Jon Shain and Joe Newberry have been a part of the same mutual admiration society for some time now—admiring each other’s work from some shared music circles. So when Shain recently saw Newberry’s name on a list of performers for a special fundraising performance of the Nitty Gritty Dirt Band’s, “Will the Circle Be Unbroken?” he signed up.
The pair decided to do a few shows together, and will tour together more in the fall and spring. You can catch him with Joe Newberry Sunday night at the Rooster’s Wife. Joe’s an “intuitive” player, Jon says. He writes for the audience, and as a player, and that makes it easy for him to go where ever Joe is taking the crowd on a song.
“He’s always thinking about making it go down nice as a listener,” Jon says. “And as a player, I can understand where the music is going to go that much easier.”
As for Jon, songwriter and improviser better describes his stage style. The phrase “never play a song the same way once” does, too. It goes back to Shain’s early exposure to jazz in High School up in Massachusetts. But when Shain moved south to Durham in the 1980s to attend school at Duke University and study history, the jazz freak became a blues player.
“The first time I heard picking like that was in high school when a friend played me a Jorma Kaukenen album: Quah. It was the first time i heard anybody pick a guitar that wasn’t kind of James Taylory.
“There was an aggressive thumb, and a lot of melodic movement in a ragtime style. I didn’t know what it was called, but he was doing his own stuff and he also covered (Piedmont Blues legends) like Blind Boy Blake.
“Massachusetts has no acoustic blues scene, so when i got to Duke I got to hear some of these older players, like Big Boy Henry, John Dee Holman. I saw it up close and figured it out (the Piedmont Blues picking style) from there. I never really had a guitar teacher to show me how to do all that, I just sort of picked it up by osmosis.”
“I didn’t know that Durham was such a blues center until I took a class in African American History. Did a paper on blues in Durham in the 1930s. And the guys that I hung out with - we devoured live music.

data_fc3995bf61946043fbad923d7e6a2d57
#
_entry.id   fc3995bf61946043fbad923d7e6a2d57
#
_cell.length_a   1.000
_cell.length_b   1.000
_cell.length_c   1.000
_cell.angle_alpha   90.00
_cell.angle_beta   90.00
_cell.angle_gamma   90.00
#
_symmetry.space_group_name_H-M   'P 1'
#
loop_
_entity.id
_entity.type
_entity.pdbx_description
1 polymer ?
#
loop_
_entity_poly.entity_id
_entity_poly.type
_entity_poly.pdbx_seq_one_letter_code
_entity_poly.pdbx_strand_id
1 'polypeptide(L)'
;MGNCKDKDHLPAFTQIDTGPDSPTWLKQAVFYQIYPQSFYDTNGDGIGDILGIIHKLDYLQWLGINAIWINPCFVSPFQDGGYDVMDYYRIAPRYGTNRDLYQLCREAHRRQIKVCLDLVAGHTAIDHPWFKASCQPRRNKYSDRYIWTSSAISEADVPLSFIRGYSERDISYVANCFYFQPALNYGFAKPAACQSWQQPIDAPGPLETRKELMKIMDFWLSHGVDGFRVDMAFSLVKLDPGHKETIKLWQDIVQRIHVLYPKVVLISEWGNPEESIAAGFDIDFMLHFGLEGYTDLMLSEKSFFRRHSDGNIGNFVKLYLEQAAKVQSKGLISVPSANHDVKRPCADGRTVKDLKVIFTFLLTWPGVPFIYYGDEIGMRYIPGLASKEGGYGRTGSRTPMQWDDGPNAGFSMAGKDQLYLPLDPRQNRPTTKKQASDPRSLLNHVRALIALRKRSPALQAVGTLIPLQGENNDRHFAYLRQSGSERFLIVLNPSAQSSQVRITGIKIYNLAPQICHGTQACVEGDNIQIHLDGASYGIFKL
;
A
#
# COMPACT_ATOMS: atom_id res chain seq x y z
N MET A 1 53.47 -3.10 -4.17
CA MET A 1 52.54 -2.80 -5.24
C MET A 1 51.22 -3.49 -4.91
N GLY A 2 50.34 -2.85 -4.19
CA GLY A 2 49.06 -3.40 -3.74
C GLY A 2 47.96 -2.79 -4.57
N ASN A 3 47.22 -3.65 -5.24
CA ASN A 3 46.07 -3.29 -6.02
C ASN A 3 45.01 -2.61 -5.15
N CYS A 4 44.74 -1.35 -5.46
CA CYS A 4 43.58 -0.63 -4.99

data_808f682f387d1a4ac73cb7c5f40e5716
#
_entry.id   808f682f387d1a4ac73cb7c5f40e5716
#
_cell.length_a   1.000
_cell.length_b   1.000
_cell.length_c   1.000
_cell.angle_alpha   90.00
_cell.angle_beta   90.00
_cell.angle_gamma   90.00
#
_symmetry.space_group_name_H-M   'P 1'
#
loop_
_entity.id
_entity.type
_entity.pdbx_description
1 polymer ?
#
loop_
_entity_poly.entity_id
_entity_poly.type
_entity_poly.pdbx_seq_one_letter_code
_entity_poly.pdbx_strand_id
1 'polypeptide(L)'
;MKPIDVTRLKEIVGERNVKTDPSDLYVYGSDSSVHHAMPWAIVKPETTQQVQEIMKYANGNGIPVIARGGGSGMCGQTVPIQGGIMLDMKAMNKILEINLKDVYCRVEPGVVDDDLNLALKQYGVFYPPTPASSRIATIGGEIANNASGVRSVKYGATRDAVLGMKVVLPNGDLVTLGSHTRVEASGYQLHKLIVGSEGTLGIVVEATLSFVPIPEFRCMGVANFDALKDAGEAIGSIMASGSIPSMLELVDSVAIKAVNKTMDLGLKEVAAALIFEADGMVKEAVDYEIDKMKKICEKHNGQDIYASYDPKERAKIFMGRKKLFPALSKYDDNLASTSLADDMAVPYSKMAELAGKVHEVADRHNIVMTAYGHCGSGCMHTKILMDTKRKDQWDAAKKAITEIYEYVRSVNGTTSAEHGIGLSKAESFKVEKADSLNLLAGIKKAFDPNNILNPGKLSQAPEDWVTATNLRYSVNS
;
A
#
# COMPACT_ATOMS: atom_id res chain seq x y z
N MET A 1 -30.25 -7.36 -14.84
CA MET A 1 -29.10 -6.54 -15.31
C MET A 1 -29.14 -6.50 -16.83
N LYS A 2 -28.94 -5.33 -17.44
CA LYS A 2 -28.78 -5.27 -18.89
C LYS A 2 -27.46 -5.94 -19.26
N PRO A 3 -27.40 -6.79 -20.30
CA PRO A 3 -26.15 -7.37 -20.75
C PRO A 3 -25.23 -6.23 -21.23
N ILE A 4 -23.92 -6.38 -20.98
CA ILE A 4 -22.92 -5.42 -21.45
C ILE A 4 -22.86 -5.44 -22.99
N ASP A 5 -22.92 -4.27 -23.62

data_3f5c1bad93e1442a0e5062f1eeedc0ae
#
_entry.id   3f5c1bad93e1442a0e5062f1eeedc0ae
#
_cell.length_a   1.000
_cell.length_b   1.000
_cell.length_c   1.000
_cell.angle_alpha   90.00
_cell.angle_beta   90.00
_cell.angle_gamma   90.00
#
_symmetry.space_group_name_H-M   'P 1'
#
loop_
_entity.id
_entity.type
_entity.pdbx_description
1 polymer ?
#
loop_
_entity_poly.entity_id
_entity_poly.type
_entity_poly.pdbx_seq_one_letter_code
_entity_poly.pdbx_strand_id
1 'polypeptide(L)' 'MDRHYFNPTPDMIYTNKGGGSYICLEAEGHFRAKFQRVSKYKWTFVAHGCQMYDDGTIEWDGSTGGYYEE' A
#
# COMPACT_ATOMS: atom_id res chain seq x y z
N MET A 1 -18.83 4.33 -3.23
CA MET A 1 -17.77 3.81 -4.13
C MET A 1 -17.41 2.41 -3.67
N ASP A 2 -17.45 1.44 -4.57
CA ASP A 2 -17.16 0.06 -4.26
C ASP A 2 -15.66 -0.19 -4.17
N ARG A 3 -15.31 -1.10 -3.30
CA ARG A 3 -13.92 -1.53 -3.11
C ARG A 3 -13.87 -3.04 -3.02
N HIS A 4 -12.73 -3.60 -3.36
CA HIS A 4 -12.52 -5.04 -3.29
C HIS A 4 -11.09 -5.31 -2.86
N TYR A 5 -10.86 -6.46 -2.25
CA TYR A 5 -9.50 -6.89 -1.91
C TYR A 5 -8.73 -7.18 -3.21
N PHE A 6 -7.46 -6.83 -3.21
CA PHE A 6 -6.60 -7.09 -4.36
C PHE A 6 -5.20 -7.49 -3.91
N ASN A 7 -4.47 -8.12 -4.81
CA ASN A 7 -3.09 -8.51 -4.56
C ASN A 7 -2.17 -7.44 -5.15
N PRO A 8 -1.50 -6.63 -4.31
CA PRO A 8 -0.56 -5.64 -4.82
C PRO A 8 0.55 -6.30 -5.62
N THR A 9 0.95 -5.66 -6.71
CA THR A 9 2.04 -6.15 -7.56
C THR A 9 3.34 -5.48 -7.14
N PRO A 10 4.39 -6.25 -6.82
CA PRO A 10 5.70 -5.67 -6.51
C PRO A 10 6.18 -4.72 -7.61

“There was a guy named Slewfoot (a DJ at Duke at the time) and I think he figured it was good business to hire a young group of guys to be his backup band because all of a sudden he could get gigs on campus. He was probably 36, at the time, and had no teeth.
“I had a rock band (at age 19), and he saw us, and went ahead and fired his band and hired us. He acted on a lot of whims, and he never kept a band very long. Eventually, he left town and performed on the streets of New Orleans for many years (Slewfoot passed away a few years ago).
“He told me about Big Boy Henry, Lightnin’ Wells, Brother Yousef; he was kind of a gateway drug himself, to the blues. He started schooling us about different blues players. He played Chicago blues. As far as me choosing Piedmont Blues, it more chose me, because I still listen to everything.
“I got here in 1986 in Duke to study history. Always in the back of my head had it that I wanted to play music, but I wasn’t sure that I’d be able to make a living as a musician. Funny thing: I graduated right into the recession of 1990 and I couldn’t find a regular job anyway. And right at the time, my band, Flying Mice, got signed to a record label. And by that time we were playing so much I couldn’t hold a job.
“I wasn’t really employable by then,” Shain says.
But he tried.